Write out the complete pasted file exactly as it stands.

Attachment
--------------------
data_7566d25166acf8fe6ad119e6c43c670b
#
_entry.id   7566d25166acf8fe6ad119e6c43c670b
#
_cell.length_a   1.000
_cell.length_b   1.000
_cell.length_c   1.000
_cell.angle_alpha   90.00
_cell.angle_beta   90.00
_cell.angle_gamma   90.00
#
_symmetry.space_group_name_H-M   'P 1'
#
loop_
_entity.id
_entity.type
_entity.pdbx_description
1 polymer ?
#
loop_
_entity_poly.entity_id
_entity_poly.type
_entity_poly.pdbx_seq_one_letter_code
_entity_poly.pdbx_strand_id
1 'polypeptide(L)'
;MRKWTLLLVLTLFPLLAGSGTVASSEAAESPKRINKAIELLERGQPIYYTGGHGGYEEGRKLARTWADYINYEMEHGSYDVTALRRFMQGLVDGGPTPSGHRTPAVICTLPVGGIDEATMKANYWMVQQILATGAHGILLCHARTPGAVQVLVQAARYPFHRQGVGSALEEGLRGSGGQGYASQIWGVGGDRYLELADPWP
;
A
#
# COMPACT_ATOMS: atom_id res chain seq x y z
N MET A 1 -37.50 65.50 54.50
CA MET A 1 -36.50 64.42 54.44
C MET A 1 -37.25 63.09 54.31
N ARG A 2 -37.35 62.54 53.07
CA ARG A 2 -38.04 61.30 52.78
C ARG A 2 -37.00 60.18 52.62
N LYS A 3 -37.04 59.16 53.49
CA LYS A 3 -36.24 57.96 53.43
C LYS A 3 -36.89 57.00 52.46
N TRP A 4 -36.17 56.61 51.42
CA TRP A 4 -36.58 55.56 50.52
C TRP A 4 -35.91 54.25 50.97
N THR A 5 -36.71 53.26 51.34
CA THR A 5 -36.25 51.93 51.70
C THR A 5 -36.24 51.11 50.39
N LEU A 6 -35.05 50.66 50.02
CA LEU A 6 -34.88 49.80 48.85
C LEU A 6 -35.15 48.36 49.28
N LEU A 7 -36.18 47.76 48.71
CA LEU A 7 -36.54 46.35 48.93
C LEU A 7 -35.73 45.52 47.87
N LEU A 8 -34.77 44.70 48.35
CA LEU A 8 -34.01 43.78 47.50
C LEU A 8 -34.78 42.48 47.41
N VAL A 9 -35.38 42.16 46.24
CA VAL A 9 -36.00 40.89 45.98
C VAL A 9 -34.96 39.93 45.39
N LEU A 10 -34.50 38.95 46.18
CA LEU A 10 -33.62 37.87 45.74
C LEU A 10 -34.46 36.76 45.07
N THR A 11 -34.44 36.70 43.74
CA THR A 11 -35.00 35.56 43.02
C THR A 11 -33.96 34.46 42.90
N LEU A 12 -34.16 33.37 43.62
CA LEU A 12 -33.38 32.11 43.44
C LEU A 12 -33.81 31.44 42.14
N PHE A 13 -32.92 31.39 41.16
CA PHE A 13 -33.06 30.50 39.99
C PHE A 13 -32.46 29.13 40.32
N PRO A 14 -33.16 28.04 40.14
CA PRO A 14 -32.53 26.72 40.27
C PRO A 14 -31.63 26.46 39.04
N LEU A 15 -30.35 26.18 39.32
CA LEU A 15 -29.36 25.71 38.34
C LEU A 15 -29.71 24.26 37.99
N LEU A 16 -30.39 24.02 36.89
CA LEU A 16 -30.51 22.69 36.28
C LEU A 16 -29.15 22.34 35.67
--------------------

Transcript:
data_7566d25166acf8fe6ad119e6c43c670b
#
_entry.id   7566d25166acf8fe6ad119e6c43c670b
#
_cell.length_a   1.000
_cell.length_b   1.000
_cell.length_c   1.000
_cell.angle_alpha   90.00
_cell.angle_beta   90.00
_cell.angle_gamma   90.00
#
_symmetry.space_group_name_H-M   'P 1'
#
loop_
_entity.id
_entity.type
_entity.pdbx_description
1 polymer ?
#
loop_
_entity_poly.entity_id
_entity_poly.type
_entity_poly.pdbx_seq_one_letter_code
_entity_poly.pdbx_strand_id
1 'polypeptide(L)'
;MRKWTLLLVLTLFPLLAGSGTVASSEAAESPKRINKAIELLERGQPIYYTGGHGGYEEGRKLARTWADYINYEMEHGSYDVTALRRFMQGLVDGGPTPSGHRTPAVICTLPVGGIDEATMKANYWMVQQILATGAHGILLCHARTPGAVQVLVQAARYPFHRQGVGSALEEGLRGSGGQGYASQIWGVGGDRYLELADPWP
;
A
#
# COMPACT_ATOMS: atom_id res chain seq x y z
N MET A 1 -37.50 65.50 54.50
CA MET A 1 -36.50 64.42 54.44
C MET A 1 -37.25 63.09 54.31
N ARG A 2 -37.35 62.54 53.07
CA ARG A 2 -38.04 61.30 52.78
C ARG A 2 -37.00 60.18 52.62
N LYS A 3 -37.04 59.16 53.49
CA LYS A 3 -36.24 57.96 53.43
C LYS A 3 -36.89 57.00 52.46
N TRP A 4 -36.17 56.61 51.42
CA TRP A 4 -36.58 55.56 50.52
C TRP A 4 -35.91 54.25 50.97
N THR A 5 -36.71 53.26 51.34
CA THR A 5 -36.25 51.93 51.70
C THR A 5 -36.24 51.11 50.39
N LEU A 6 -35.05 50.66 50.02
CA LEU A 6 -34.88 49.80 48.85
C LEU A 6 -35.15 48.36 49.28
N LEU A 7 -36.18 47.76 48.71
CA LEU A 7 -36.54 46.35 48.93
C LEU A 7 -35.73 45.52 47.87
N LEU A 8 -34.77 44.70 48.35
CA LEU A 8 -34.01 43.78 47.50
C LEU A 8 -34.78 42.48 47.41
N VAL A 9 -35.38 42.16 46.24
CA VAL A 9 -36.00 40.89 45.98
C VAL A 9 -34.96 39.93 45.39
N LEU A 10 -34.50 38.95 46.18
CA LEU A 10 -33.62 37.87 45.74
C LEU A 10 -34.46 36.76 45.07
N THR A 11 -34.44 36.70 43.74
CA THR A 11 -35.00 35.56 43.02
C THR A 11 -33.96 34.46 42.90
N LEU A 12 -34.16 33.37 43.62
CA LEU A 12 -33.38 32.11 43.44
C LEU A 12 -33.81 31.44 42.14
N PHE A 13 -32.92 31.39 41.16
CA PHE A 13 -33.06 30.50 39.99
C PHE A 13 -32.46 29.13 40.32
N PRO A 14 -33.16 28.04 40.14
CA PRO A 14 -32.53 26.72 40.27
C PRO A 14 -31.63 26.46 39.04
N LEU A 15 -30.35 26.18 39.32
CA LEU A 15 -29.36 25.71 38.34
C LEU A 15 -29.71 24.26 37.99
N LEU A 16 -30.39 24.02 36.89
CA LEU A 16 -30.51 22.69 36.28
C LEU A 16 -29.15 22.34 35.67